Calcium toxicity can weaken a budgie’s muscles and affect how they function. This is dangerous for female budgies when it’s time to lay eggs.
If the budgie’s muscles can’t contract correctly when laying eggs, it could lead to egg binding. This occurs when a budgie is unable to lay her eggs.
It’s a fatal condition that could lead to death. Female budgies can experience egg binding when dealing with calcium deficiency and calcium intoxication.
Soft Tissue Calcification
Soft tissue calcification occurs when calcium builds up in a budgie’s soft tissue.
Calcium buildup can disrupt organ function. It usually goes away on its own, but in severe cases, the calcium clumps may cause death by disrupting blood flow.
The most difficult aspect of diagnosing soft tissue calcification is it’s an invisible symptom of calcium intoxication. In budgies, you can’t see the lumps of calcium forming around soft tissue, so owners often don’t realize what’s happening until other symptoms appear.
Nephrosis is the degeneration of kidney tubules.
Kidney tubules are small tubes that filter nutrients and liquids back into the bloodstream. The other substances that the tubules aren’t able to release back into the blood become urine.
Calcium intoxication destroys kidney tubules and causes fluid retention, swelling, and infection. It’s a painful, fatal disease that has no cure.
Most budgies that suffer from this condition need to be put down.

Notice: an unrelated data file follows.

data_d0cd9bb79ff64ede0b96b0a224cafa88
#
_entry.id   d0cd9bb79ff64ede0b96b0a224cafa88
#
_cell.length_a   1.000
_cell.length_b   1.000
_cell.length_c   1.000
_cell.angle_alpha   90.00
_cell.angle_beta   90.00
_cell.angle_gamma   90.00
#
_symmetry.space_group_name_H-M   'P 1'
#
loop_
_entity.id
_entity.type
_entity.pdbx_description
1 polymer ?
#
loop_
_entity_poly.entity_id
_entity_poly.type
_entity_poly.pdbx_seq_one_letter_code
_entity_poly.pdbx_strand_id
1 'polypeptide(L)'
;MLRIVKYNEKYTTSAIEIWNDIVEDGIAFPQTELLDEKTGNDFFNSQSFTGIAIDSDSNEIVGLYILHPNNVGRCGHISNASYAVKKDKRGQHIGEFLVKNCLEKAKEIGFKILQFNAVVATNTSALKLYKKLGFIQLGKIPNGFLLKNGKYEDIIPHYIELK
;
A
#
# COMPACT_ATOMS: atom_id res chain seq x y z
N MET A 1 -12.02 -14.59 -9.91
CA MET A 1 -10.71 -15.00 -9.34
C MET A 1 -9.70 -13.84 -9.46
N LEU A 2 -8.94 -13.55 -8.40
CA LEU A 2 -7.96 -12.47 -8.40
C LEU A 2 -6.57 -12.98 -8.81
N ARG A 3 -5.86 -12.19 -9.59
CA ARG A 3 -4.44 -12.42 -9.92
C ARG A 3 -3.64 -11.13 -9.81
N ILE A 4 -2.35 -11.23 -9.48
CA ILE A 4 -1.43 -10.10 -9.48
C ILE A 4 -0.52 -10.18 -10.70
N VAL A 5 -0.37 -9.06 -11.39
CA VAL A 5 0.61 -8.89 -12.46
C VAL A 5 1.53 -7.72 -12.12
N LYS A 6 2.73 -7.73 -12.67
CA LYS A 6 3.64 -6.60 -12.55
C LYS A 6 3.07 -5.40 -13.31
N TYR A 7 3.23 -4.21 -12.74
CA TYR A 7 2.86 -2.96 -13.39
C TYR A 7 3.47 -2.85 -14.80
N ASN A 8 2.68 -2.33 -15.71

How Much Calcium Do Budgies Need?
According to the University of Sydney, calcium should make up between 0.3% to 0.7% of a budgie’s diet.
Any less than 0.3% results in weak bones and problems when laying eggs. More than 0.7% results in kidney calcification. Budgies don’t need as much calcium as bigger birds, like African grey parrots.
Regardless of how you choose to give your budgie calcium, you should always measure the amount. Using calcium supplements makes this easier, whereas if you choose to rely on the calcium content of the food you give it, you would have to measure everything more precisely.
If you choose to use a mineral block or cuttlebone, only let your budgie munch on it a few times a week. If your budgie likes calcium and doesn’t know when to stop consuming it, let it have a cuttlebone or mineral block 1-3 times a week.
A month before your female budgie lays her eggs, you should increase her calcium intake slightly. Budgies need calcium while breeding to form the egg and stay healthy.
How to Tell If Your Budgie is Eating Too Much Calcium
You can tell if your budgie is eating too much calcium by its:
- Eggs appearance
Calcium intoxication is difficult to diagnose due to the way the problem affects the budgie externally is similar to other ailments.
Here are some of the common signs of calcium intoxication:
- Excessive urinating
- Loss of appetite
- Disinterest in flying
- Disinterest in talking
- Weight loss
- Splayed legs
Not all budgies experience all of the symptoms at once.
Depending on the symptoms, they can be confused for symptoms of:
- Calcium deficiency
A calcium efficiency misdiagnosis is dangerous in this situation because you could give your budgie more calcium when it needs less.
Some obvious signs of calcium intoxication would be in the budgie’s waste. Because an excess of calcium affects the kidneys, the urine will be foamy and may contain blood and traces of calcium.
You should also check any eggs the female lays. If there’s too much calcium in her system, she’ll lay eggs covered in calcium deposits. They’ll look spotted and crusty on the surface.
If she has hypercalcemia, you should stop the egg-laying process by discouraging breeding or nesting behavior. The calcium in her system could cause muscle failure and lead to egg binding.
Weight loss, fatigue, and malnutrition are all symptoms of long-term hypercalcemia. That makes it important to find the right balance of calcium for your budgie.